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Polygenic risk scores across the extended psychosis spectrum


Abstract

As early detection of symptoms in the subclinical to clinical psychosis spectrum may improve health outcomes, knowing the probabilistic susceptibility of developing a disorder could guide mitigation measures and clinical intervention. In this context, polygenic risk scores (PRSs) quantifying the additive effects of multiple common genetic variants hold the potential to predict complex diseases and index severity gradients. PRSs for schizophrenia (SZ) and bipolar disorder (BD) were computed using Bayesian regression and continuous shrinkage priors based on the latest SZ and BD genome-wide association studies (Psychiatric Genomics Consortium, third release). Eight well-phenotyped groups (n = 1580; 56% males) were assessed: control (n = 305), lower (n = 117) and higher (n = 113) schizotypy (both groups of healthy individuals), at-risk for psychosis (n = 120), BD type-I (n = 359), BD type-II (n = 96), schizoaffective disorder (n = 86), and SZ groups (n = 384). PRS differences were investigated for binary traits and the quantitative Positive and Negative Syndrome Scale. Both BD-PRS and SZ-PRS significantly differentiated controls from at-risk and clinical groups (Nagelkerke's pseudo-R$^{2}$: 1.3-7.7%), except for BD type-II for SZ-PRS. Out of 28 pairwise comparisons for SZ-PRS and BD-PRS, 9 and 12, respectively, reached the Bonferroni-corrected significance. BD-PRS differed between control and at-risk groups, but not between at-risk and BD type-I groups. There was no difference between controls and schizotypy. SZ-PRSs, but not BD-PRSs, were positively associated with transdiagnostic symptomology. Overall, PRSs support the continuum model across the psychosis spectrum at the genomic level with possible irregularities for schizotypy. The at-risk state demands heightened clinical attention and research addressing symptom course specifiers. Continued efforts are needed to refine the diagnostic and prognostic accuracy of PRSs in mental healthcare.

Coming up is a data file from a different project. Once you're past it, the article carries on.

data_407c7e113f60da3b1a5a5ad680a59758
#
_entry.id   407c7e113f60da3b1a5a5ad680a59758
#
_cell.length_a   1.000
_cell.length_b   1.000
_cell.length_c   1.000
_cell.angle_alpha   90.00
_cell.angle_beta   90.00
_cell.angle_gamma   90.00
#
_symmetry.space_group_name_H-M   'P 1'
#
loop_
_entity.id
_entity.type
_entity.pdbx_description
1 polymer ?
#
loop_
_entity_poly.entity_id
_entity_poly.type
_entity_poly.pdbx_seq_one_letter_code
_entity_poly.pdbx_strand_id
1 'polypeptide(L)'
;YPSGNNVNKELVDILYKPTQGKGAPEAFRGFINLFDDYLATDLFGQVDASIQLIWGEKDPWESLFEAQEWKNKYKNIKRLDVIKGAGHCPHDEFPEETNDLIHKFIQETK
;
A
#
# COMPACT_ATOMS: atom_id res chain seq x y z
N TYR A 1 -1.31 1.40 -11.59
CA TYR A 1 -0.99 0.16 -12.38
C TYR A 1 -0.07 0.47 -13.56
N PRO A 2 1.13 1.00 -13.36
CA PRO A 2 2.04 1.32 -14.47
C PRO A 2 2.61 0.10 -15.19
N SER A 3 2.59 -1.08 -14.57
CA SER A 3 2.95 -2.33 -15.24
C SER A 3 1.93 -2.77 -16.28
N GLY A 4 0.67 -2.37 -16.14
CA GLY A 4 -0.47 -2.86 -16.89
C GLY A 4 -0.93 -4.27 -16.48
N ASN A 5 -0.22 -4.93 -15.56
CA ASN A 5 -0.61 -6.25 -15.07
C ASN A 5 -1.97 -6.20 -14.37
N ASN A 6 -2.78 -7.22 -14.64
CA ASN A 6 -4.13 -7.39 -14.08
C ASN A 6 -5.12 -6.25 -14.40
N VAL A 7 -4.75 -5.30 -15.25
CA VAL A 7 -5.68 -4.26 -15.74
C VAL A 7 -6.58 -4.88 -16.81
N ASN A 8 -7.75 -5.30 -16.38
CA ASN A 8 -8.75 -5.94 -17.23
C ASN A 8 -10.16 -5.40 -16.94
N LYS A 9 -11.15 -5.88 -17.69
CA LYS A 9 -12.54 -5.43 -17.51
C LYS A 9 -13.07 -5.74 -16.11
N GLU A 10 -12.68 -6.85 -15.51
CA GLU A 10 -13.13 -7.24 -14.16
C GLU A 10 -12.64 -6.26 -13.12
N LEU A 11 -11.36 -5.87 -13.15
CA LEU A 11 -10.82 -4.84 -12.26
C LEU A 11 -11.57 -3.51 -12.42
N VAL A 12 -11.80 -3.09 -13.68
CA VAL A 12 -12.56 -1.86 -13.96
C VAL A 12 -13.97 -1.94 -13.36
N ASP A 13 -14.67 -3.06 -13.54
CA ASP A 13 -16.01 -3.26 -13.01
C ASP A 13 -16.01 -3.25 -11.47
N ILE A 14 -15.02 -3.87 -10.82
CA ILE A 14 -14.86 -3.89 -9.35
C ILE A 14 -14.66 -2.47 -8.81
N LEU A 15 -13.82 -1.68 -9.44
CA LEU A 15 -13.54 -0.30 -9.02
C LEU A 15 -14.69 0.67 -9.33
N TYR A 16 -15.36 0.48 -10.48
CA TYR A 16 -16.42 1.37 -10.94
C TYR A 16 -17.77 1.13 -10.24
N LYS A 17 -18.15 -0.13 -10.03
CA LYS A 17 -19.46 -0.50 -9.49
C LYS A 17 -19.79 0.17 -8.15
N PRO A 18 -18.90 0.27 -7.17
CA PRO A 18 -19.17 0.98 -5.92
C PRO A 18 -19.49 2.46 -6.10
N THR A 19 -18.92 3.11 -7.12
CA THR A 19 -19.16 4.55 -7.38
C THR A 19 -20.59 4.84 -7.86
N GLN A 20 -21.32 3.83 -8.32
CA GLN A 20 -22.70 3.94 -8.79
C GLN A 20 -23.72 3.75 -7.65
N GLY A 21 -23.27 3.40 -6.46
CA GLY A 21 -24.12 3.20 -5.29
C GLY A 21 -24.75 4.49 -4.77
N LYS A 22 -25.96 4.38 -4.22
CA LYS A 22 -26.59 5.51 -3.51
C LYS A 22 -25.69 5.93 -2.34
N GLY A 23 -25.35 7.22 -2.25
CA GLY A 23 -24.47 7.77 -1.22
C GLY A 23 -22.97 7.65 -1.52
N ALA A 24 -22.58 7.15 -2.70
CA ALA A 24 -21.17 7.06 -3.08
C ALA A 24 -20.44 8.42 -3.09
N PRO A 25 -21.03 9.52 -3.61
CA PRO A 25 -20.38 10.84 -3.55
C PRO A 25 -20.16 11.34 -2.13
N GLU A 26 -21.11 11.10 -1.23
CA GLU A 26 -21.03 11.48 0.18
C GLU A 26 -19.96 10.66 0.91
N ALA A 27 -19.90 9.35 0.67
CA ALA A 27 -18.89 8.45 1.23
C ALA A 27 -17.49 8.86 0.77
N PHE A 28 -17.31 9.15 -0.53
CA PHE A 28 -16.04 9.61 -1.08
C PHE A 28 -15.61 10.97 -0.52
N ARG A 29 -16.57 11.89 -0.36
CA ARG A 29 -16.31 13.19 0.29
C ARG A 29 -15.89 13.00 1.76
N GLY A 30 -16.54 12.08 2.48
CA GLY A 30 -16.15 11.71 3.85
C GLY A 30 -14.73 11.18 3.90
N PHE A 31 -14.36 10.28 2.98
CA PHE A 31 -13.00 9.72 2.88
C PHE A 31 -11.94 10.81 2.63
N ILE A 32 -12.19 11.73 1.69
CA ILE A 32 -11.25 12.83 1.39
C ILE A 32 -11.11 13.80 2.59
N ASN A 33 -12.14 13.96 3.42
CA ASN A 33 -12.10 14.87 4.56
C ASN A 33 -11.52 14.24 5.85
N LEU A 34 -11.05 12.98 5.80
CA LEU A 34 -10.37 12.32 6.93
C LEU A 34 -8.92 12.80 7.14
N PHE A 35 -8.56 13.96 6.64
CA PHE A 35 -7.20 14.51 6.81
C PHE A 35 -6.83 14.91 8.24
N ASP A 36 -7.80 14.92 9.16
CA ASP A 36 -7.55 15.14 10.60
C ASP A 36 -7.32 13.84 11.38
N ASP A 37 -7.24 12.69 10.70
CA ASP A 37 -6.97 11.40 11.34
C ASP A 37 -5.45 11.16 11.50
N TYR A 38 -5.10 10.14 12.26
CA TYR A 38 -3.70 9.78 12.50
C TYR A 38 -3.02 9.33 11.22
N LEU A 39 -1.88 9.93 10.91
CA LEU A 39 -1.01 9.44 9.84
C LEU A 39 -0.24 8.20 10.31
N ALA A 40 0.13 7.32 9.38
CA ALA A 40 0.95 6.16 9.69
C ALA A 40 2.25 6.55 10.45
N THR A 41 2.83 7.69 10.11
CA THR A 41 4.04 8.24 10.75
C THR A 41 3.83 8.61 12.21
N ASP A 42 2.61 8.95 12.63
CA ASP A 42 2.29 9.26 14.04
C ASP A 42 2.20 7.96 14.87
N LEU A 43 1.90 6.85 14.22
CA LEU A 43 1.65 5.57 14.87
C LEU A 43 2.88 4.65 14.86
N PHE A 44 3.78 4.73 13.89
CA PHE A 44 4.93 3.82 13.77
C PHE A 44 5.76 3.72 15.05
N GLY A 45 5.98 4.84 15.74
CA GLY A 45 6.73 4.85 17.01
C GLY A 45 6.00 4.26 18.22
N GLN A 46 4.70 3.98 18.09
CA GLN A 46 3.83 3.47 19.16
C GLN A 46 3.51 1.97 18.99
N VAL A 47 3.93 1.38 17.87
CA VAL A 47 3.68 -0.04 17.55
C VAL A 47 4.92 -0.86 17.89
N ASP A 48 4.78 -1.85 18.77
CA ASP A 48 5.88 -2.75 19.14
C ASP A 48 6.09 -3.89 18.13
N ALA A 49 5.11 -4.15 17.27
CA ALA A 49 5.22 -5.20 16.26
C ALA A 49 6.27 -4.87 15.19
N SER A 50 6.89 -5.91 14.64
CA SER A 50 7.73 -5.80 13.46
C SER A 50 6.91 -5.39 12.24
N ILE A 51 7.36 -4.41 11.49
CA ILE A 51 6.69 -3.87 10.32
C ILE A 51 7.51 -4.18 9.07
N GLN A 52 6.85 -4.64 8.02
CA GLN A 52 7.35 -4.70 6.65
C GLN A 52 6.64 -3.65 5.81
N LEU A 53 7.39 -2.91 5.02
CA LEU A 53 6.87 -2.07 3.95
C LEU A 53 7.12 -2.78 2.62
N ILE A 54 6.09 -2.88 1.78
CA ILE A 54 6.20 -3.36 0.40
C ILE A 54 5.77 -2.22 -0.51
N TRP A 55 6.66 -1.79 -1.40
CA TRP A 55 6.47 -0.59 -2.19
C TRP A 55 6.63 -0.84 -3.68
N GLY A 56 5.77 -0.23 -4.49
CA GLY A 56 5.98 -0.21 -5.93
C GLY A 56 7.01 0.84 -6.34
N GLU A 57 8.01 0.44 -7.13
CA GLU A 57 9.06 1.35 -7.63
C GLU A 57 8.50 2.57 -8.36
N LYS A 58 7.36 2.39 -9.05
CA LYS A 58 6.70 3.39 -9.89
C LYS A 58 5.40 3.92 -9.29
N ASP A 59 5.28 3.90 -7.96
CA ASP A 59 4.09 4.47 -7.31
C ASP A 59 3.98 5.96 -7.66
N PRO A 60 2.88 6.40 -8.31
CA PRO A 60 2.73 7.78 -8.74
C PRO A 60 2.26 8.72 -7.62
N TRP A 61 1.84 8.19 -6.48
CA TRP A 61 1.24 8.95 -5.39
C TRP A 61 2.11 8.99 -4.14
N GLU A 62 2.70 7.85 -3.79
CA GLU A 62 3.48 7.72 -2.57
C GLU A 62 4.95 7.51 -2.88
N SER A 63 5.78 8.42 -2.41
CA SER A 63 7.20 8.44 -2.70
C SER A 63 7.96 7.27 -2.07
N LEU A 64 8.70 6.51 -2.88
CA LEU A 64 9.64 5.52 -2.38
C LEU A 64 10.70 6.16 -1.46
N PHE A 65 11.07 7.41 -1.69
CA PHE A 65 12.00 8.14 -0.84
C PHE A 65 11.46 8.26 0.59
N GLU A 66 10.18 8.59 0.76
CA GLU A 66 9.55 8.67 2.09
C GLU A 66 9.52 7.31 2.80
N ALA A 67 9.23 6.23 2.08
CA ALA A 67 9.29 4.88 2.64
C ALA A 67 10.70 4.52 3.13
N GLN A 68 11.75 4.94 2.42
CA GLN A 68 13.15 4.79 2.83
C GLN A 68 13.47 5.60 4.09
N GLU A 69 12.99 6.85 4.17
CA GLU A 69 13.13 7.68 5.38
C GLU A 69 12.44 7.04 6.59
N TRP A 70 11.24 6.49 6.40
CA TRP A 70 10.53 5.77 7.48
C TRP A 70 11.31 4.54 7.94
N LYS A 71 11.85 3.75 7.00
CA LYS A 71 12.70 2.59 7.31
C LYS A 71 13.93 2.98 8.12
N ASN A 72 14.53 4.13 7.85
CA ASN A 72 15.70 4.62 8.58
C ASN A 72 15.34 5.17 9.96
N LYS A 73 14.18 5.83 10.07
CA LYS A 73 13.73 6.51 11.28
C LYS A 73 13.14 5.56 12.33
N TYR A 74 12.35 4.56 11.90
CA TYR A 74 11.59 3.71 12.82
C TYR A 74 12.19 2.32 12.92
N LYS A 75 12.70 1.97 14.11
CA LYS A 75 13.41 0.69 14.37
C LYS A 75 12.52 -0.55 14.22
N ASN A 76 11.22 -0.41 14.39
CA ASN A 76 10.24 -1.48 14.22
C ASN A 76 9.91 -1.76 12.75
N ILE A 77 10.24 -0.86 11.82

Abstract

As early detection of symptoms in the subclinical to clinical psychosis spectrum may improve health outcomes, knowing the probabilistic susceptibility of developing a disorder could guide mitigation measures and clinical intervention. In this context, polygenic risk scores (PRSs) quantifying the additive effects of multiple common genetic variants hold the potential to predict complex diseases and index severity gradients. PRSs for schizophrenia (SZ) and bipolar disorder (BD) were computed using Bayesian regression and continuous shrinkage priors based on the latest SZ and BD genome-wide association studies (Psychiatric Genomics Consortium, third release). Eight well-phenotyped groups (n = 1580; 56% males) were assessed: control (n = 305), lower (n = 117) and higher (n = 113) schizotypy (both groups of healthy individuals), at-risk for psychosis (n = 120), BD type-I (n = 359), BD type-II (n = 96), schizoaffective disorder (n = 86), and SZ groups (n = 384). PRS differences were investigated for binary traits and the quantitative Positive and Negative Syndrome Scale. Both BD-PRS and SZ-PRS significantly differentiated controls from at-risk and clinical groups (Nagelkerke's pseudo-R$^{2}$: 1.3-7.7%), except for BD type-II for SZ-PRS. Out of 28 pairwise comparisons for SZ-PRS and BD-PRS, 9 and 12, respectively, reached the Bonferroni-corrected significance. BD-PRS differed between control and at-risk groups, but not between at-risk and BD type-I groups. There was no difference between controls and schizotypy. SZ-PRSs, but not BD-PRSs, were positively associated with transdiagnostic symptomology. Overall, PRSs support the continuum model across the psychosis spectrum at the genomic level with possible irregularities for schizotypy. The at-risk state demands heightened clinical attention and research addressing symptom course specifiers. Continued efforts are needed to refine the diagnostic and prognostic accuracy of PRSs in mental healthcare.

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Item Type:Journal Article, refereed, original work
Communities & Collections:04 Faculty of Medicine > University Hospital Zurich > Clinic for Neuroradiology
04 Faculty of Medicine > Psychiatric University Hospital Zurich > Clinic for Psychiatry, Psychotherapy, and Psychosomatics
04 Faculty of Medicine > Psychiatric University Hospital Zurich > Department of Child and Adolescent Psychiatry
04 Faculty of Medicine > Neuroscience Center Zurich
04 Faculty of Medicine > Zurich Center for Integrative Human Physiology (ZIHP)
Dewey Decimal Classification:610 Medicine & health
Scopus Subject Areas:Health Sciences > Psychiatry and Mental Health
Life Sciences > Cellular and Molecular Neuroscience
Life Sciences > Biological Psychiatry
Language:English
Date:26 November 2021
Deposited On:08 Dec 2021 13:44
Last Modified:26 Jun 2024 01:45
Publisher:Nature Publishing Group
ISSN:2158-3188
OA Status:Gold
Free access at:PubMed ID. An embargo period may apply.
Publisher DOI:https://doi.org/10.1038/s41398-021-01720-0
PubMed ID:34836939
  • Content: Published Version
  • Language: English
  • Licence: Creative Commons: Attribution 4.0 International (CC BY 4.0)